The blog post ‘Sales people do not like to be tracked, measured or accounted for against anything other than quota’ started the longest discussion in the comments this blog as seen so far. Whilst you should check out all the comments, I would like to highlight the one from Bryan Karp (@midnitecoder). He also posted it to his own blog www.bryankarp.com. I agree with him that the following metrics are important but I am sure sales people would not like to be tracked against all of them:
“Yes, Sales people must be measured by much more than just their quota. I run the Pre-Sales and Analytics department where I work and engage with multiple internal sales people and our external channel partners. I spend a good percentage of my time reviewing and analyzing metrics for various aspects of the business and metrics are critical, hence my view “Unless you can measure something, your attempts at managing it, and maintaining or improving its performance, will be unscientific at best.” by Lord Kelvin. So, yes sales must be tracked and measured on each aspect of the business, and while quota is certainly an important aspect in what sales people need to be measured by it can by no means be the only measure.
I’ll walk through each of the points, but sales people should also be measured by the
- ROI of the deal
- Lead to close time
- Customer satisfaction after the deal is closed
- Accurate population of data within the CRM
- Forecast-to-actual sales
- % Penetration within account
- % Conversion rate by lead type (hot/cold)
- Time per sales stage
- Attrition rate per sales stage
- Average deal size
- Ramp time
Metric: ROI of the deal – It does no good for a deal to be sold if the return is going to take years, or there will never be a return because the contract ends before a return can be recognized. Far too many times I have seen in companies where the sales rep pushes for a deal to meet their quota without regard for the level-of-effort required by services, or support after the deal is closed. This then kills any margin left.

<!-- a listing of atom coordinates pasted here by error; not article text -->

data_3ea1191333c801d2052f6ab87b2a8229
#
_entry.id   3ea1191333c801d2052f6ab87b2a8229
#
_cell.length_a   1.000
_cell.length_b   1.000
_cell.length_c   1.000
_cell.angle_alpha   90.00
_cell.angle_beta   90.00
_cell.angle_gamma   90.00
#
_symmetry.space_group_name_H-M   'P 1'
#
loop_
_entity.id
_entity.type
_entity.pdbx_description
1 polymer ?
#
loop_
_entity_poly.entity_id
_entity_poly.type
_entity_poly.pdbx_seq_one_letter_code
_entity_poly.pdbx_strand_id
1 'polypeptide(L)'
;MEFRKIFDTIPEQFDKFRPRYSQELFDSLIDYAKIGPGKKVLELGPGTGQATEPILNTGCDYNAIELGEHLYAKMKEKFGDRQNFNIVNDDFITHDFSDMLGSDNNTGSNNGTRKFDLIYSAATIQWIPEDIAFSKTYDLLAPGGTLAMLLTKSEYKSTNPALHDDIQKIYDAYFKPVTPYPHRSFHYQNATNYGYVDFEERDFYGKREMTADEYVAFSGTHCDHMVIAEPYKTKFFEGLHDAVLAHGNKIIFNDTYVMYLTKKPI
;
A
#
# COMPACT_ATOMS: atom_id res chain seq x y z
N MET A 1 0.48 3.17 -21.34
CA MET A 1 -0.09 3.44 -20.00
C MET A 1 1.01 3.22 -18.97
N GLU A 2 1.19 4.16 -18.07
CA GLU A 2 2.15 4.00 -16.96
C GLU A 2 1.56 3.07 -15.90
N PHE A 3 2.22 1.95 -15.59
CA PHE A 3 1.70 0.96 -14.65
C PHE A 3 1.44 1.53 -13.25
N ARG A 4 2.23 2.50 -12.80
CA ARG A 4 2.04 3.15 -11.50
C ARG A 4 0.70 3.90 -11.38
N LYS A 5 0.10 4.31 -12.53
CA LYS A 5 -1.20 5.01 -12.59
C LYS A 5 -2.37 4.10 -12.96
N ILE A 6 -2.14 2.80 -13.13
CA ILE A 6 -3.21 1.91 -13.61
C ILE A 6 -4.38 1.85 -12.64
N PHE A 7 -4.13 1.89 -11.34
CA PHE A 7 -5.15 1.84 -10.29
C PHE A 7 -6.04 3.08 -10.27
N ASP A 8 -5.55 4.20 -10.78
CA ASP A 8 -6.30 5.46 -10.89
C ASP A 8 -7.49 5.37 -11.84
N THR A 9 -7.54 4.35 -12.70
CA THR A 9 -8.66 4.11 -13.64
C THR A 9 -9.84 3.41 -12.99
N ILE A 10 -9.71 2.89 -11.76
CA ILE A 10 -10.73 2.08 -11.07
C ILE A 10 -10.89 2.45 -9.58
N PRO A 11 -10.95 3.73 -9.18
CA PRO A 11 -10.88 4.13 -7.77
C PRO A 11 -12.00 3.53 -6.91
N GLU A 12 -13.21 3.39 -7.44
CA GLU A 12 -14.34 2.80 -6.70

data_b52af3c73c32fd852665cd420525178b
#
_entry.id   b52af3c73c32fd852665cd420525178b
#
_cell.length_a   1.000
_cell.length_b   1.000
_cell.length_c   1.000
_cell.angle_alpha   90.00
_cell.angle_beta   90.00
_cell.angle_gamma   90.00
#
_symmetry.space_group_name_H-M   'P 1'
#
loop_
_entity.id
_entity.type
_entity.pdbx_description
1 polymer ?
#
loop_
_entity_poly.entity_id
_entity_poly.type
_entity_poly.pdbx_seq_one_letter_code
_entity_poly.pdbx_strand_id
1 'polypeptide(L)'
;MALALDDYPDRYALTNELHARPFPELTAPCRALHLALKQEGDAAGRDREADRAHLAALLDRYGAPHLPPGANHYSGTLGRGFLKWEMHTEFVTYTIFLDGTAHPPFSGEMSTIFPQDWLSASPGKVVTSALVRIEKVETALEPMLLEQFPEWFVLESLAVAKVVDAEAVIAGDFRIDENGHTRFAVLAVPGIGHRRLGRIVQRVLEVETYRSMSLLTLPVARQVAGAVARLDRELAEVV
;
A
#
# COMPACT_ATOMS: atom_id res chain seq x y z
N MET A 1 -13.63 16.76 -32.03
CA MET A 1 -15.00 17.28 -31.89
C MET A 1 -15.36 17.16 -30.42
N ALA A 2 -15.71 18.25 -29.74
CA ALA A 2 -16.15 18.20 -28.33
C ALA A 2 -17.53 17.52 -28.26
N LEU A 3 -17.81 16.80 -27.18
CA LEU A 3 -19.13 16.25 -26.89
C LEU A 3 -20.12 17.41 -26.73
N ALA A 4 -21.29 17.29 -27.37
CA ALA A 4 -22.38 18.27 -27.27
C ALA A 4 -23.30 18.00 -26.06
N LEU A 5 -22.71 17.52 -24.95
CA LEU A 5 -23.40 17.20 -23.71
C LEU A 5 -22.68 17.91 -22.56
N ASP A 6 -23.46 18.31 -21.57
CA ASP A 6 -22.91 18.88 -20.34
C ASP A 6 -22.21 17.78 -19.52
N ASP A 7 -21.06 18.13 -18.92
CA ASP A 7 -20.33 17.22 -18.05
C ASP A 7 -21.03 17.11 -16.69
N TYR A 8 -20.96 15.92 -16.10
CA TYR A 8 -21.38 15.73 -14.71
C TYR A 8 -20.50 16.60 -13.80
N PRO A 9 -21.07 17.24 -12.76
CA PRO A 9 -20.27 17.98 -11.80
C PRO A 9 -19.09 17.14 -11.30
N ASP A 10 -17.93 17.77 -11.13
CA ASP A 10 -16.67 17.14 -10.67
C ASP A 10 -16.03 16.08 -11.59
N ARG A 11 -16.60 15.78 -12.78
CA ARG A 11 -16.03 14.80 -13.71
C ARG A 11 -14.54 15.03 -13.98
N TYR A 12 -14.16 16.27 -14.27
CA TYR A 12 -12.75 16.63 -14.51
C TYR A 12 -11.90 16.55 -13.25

Metric: Lead to close time – While not a metric to hold a rep 100% accountable for it is a key metric. Imagine if you knew for all your deals the typical lead to close time from when it entered the queue from BusDev and/or marketing to when it was closed. This can enhance your visibility and forecasting capability. Additionally it can help highlight individuals how might need additional training and who might be able to help them.
Metric: Customer satisfaction after deal closing – This ties back to ROI and later in the account when you try to get a reference. If you have a true ‘Cassius the closer – character from Selling the Wheel’ they worry about getting the deal closed, not always what is required afterwards. This can lead a bad taste in the client’s mouth and put the deployment team in a precarious situation.
Metric: Accurate and complete data population within the CRM – A no brainer! I have heard the reasons why it isn’t done from various sales people and it ceases to amaze me.
Metric: Actual-to-Forecasted sales per time period – this does tie to quota, but really it ties closer to how well the rep does at forecasting. Additionally if you track this over time companies can increase their visibility in corporate forecasting, and also detect problems earlier. If you detect a sales person is historically off by 10% you can adjust in your corporate forecasts and help them with training to improve. If you see a one-time drop you can keep an eye on them for the next time period vs. trying to guess what happened last reporting period. Seems like a no-brainer, but as I’ve talked to people it seems this metric is never reported on or tracked.